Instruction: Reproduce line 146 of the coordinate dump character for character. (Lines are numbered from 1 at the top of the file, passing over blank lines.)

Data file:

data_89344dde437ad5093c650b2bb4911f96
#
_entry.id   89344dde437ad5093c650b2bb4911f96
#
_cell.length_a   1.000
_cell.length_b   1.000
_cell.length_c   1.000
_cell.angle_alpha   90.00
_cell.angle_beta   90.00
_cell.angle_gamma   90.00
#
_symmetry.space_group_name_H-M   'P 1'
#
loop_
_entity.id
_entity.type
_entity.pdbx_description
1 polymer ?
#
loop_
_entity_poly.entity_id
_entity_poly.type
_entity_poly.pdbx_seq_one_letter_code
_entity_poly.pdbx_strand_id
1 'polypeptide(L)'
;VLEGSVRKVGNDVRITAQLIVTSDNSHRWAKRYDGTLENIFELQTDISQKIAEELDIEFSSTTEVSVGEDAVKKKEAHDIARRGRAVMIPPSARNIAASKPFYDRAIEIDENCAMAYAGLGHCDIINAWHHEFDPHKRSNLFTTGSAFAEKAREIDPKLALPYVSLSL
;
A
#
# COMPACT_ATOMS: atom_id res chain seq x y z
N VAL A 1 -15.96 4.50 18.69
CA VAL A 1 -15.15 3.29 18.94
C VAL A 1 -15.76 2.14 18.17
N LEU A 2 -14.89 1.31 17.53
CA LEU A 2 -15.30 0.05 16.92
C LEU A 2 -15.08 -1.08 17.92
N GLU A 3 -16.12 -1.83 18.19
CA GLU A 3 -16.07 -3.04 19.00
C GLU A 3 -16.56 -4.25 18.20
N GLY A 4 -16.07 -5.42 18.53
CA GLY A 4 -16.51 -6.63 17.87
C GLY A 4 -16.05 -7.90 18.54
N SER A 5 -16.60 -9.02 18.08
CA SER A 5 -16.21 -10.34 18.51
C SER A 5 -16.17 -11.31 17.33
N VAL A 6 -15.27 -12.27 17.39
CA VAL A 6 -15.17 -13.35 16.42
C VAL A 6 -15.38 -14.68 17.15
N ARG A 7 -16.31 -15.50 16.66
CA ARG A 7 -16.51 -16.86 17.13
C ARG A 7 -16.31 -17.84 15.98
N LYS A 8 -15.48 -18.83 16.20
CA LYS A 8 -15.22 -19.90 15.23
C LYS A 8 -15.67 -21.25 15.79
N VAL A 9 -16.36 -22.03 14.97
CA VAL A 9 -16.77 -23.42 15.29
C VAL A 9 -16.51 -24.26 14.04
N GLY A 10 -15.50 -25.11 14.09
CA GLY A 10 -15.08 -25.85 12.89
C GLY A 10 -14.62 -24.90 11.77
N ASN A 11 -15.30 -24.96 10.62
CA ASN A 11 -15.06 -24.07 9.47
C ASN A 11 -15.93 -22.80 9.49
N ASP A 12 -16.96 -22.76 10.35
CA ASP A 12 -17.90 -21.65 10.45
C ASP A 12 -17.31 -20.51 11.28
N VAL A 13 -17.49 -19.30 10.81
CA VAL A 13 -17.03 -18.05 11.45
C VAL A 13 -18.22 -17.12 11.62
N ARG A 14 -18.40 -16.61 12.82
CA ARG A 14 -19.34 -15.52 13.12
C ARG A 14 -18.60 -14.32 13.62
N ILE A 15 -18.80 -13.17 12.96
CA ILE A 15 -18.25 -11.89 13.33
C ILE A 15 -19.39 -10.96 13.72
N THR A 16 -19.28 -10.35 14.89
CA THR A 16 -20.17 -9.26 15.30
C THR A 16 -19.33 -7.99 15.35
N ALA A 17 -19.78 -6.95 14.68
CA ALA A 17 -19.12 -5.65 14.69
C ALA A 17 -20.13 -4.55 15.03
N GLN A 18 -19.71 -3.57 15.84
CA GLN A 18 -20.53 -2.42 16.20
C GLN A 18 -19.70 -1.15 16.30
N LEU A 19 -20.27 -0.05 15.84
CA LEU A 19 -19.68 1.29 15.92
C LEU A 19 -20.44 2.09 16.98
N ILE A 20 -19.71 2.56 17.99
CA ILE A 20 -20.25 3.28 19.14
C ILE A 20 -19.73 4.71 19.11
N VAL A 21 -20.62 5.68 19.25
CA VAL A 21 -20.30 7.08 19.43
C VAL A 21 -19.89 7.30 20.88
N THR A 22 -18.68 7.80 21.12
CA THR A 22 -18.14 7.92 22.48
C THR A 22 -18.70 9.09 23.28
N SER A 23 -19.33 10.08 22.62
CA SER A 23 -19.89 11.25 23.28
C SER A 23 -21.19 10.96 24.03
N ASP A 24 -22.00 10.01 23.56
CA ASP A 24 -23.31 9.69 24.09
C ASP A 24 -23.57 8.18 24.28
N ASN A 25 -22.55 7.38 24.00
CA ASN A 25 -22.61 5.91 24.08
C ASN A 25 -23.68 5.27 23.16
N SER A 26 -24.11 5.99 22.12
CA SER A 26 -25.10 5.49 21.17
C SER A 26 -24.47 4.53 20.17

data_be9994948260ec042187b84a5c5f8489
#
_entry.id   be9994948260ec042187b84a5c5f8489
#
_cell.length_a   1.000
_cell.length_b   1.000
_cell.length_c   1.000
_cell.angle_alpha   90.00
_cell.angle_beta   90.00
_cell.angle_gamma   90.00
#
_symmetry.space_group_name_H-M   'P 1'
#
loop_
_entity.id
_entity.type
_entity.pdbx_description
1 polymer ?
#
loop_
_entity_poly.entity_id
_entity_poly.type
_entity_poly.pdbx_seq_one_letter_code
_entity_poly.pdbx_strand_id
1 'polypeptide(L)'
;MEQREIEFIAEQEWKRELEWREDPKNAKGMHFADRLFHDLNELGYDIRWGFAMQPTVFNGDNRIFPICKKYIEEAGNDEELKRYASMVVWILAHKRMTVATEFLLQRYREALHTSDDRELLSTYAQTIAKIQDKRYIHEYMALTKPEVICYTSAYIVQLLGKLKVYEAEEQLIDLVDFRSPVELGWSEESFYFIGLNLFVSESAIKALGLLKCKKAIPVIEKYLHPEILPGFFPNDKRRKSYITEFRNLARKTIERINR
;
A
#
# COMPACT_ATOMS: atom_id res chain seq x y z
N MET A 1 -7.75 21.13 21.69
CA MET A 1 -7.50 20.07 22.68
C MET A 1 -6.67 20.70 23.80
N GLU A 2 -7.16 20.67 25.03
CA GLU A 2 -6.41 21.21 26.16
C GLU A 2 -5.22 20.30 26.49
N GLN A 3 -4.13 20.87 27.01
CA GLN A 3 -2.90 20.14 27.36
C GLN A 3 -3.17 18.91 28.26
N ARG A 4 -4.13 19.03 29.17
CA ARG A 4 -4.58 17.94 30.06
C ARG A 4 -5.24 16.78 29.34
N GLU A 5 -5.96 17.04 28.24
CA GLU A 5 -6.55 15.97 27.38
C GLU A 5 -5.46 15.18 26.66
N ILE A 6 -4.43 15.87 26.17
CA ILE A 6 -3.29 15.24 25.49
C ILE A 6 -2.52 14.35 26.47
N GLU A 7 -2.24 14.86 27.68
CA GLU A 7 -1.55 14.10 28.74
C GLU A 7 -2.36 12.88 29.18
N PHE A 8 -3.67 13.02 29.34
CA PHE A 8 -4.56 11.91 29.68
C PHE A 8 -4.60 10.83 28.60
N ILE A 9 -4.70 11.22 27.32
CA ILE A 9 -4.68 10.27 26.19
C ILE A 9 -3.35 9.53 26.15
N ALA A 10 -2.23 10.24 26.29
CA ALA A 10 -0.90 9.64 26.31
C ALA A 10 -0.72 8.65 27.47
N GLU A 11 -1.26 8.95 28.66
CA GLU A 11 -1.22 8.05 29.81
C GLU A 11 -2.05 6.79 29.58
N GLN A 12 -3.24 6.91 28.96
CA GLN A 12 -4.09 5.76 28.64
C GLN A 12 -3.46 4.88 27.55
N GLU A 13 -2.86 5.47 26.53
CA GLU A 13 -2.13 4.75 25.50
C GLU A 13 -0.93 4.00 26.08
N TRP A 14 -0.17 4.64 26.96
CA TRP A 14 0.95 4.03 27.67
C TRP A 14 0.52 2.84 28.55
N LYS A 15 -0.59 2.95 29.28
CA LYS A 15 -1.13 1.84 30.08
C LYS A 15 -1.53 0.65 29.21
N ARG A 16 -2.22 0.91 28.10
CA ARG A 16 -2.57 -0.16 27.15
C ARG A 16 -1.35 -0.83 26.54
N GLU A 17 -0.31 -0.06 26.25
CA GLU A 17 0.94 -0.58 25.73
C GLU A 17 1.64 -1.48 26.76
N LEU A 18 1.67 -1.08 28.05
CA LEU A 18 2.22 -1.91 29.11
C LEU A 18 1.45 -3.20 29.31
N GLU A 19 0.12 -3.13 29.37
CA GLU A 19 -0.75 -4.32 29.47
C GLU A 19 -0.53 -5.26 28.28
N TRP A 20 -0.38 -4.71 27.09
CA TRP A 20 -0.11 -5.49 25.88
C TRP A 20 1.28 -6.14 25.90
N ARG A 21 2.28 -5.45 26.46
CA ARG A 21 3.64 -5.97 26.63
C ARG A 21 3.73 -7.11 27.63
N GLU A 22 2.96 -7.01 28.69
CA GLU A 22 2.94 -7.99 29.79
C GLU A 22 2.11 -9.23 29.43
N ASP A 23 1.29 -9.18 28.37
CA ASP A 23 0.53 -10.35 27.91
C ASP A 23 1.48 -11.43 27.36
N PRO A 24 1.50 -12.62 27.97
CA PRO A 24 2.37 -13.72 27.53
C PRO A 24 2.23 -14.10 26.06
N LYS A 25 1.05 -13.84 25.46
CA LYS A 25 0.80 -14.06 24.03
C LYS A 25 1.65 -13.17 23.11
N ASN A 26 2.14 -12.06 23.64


CA GLN A 3 -2.90 20.14 27.36